Child Marriage in South Asia

Child Marriage in South Asia

Child marriage is a human rights crisis occurring on an alarming scale in South Asia. South Asia accounts for almost half of all child marriages that occur globally. Child marriage does not constitute a single rights violation; rather, every instance of it triggers a continuum of violations that continues throughout a girl’s life.

Governments in South Asia have an absolute legal obligation to eliminate child marriage. The extensive repercussions of child marriage violate the international and constitutional obligations of states to protect children's rights. The persistence of child marriage in South Asia indicates the widespread failure of governments to address one of the most critical human rights issues facing women and girls in the region.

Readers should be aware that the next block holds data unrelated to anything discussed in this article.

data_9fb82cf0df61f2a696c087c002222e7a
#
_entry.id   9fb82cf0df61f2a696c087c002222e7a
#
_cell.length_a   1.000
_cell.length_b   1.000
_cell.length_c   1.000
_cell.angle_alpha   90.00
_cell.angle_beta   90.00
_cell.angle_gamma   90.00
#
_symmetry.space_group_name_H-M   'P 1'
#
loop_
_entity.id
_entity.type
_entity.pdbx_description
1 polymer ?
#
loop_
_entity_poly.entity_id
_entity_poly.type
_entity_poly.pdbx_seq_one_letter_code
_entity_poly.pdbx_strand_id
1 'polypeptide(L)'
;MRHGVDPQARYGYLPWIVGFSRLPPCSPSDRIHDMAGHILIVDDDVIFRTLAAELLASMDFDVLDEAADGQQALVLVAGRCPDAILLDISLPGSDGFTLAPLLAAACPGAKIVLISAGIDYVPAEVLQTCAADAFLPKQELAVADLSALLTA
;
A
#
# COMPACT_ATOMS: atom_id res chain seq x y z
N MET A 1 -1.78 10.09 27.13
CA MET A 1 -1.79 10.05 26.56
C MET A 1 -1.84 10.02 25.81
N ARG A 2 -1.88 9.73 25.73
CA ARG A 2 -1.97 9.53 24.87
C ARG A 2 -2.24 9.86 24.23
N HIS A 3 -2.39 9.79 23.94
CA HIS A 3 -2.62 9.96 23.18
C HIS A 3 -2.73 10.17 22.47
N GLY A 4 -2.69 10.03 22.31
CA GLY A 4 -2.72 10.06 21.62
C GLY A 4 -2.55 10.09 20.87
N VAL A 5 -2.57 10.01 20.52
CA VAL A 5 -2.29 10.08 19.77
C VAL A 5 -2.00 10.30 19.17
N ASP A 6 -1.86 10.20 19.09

This briefing paper primarily focuses on violations of women’s and girls’ reproductive rights and right to be free from sexual violence arising from child marriage in six South Asian countries – Afghanistan, Bangladesh, India, Nepal, Pakistan, and Sri Lanka. This publication is intended to serve as a resource for those interested in using international and constitutional legal norms to establish government accountability for child marriage through human rights advocacy and litigation. It is also meant to serve as a critical resource for government officials.

The most important finding identified in this briefing paper is that, by failing to enact and enforce laws that clearly and consistently prohibit child marriage, governments in the region are complicit in the grave violations of human and constitutional rights experienced by married girls. These governments are responsible for perpetuating legal and practical barriers that make girls vulnerable to child marriage, and deny effective legal remedies to those trapped in such marriages.

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